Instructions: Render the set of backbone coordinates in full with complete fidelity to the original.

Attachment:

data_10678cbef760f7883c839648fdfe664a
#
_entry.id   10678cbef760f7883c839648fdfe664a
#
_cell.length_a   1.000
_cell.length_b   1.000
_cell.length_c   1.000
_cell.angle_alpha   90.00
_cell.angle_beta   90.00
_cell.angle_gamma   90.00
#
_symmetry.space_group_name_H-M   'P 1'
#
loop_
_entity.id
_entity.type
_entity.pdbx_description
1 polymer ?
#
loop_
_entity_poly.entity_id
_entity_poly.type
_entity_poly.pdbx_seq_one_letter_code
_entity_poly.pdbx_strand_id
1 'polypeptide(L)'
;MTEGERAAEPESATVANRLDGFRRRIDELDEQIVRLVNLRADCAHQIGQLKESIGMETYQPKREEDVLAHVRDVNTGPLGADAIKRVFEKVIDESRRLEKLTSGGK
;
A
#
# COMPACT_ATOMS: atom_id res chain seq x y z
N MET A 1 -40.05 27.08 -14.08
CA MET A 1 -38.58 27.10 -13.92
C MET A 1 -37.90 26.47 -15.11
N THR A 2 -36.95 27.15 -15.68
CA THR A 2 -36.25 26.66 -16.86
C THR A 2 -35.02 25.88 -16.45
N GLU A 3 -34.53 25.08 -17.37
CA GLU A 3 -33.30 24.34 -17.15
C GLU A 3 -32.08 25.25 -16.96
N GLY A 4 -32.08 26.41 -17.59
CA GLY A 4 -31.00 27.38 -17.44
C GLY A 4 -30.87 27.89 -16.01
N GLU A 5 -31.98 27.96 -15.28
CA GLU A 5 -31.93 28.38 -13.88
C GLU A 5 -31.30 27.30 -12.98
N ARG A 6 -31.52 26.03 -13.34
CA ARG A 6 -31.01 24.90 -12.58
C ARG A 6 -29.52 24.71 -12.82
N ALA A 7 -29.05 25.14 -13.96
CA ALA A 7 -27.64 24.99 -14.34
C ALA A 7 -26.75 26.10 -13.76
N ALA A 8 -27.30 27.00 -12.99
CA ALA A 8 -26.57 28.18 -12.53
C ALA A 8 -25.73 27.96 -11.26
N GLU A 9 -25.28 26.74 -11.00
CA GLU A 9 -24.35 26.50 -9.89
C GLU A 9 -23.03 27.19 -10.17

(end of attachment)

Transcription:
data_10678cbef760f7883c839648fdfe664a
#
_entry.id   10678cbef760f7883c839648fdfe664a
#
_cell.length_a   1.000
_cell.length_b   1.000
_cell.length_c   1.000
_cell.angle_alpha   90.00
_cell.angle_beta   90.00
_cell.angle_gamma   90.00
#
_symmetry.space_group_name_H-M   'P 1'
#
loop_
_entity.id
_entity.type
_entity.pdbx_description
1 polymer ?
#
loop_
_entity_poly.entity_id
_entity_poly.type
_entity_poly.pdbx_seq_one_letter_code
_entity_poly.pdbx_strand_id
1 'polypeptide(L)'
;MTEGERAAEPESATVANRLDGFRRRIDELDEQIVRLVNLRADCAHQIGQLKESIGMETYQPKREEDVLAHVRDVNTGPLGADAIKRVFEKVIDESRRLEKLTSGGK
;
A
#
# COMPACT_ATOMS: atom_id res chain seq x y z
N MET A 1 -40.05 27.08 -14.08
CA MET A 1 -38.58 27.10 -13.92
C MET A 1 -37.90 26.47 -15.11
N THR A 2 -36.95 27.15 -15.68
CA THR A 2 -36.25 26.66 -16.86
C THR A 2 -35.02 25.88 -16.45
N GLU A 3 -34.53 25.08 -17.37
CA GLU A 3 -33.30 24.34 -17.15
C GLU A 3 -32.08 25.25 -16.96
N GLY A 4 -32.08 26.41 -17.59
CA GLY A 4 -31.00 27.38 -17.44
C GLY A 4 -30.87 27.89 -16.01
N GLU A 5 -31.98 27.96 -15.28
CA GLU A 5 -31.93 28.38 -13.88
C GLU A 5 -31.30 27.30 -12.98
N ARG A 6 -31.52 26.03 -13.34
CA ARG A 6 -31.01 24.90 -12.58
C ARG A 6 -29.52 24.71 -12.82
N ALA A 7 -29.05 25.14 -13.96
CA ALA A 7 -27.64 24.99 -14.34
C ALA A 7 -26.75 26.10 -13.76
N ALA A 8 -27.30 27.00 -12.99
CA ALA A 8 -26.57 28.18 -12.53
C ALA A 8 -25.73 27.96 -11.26
N GLU A 9 -25.28 26.74 -11.00
CA GLU A 9 -24.35 26.50 -9.89
C GLU A 9 -23.03 27.19 -10.17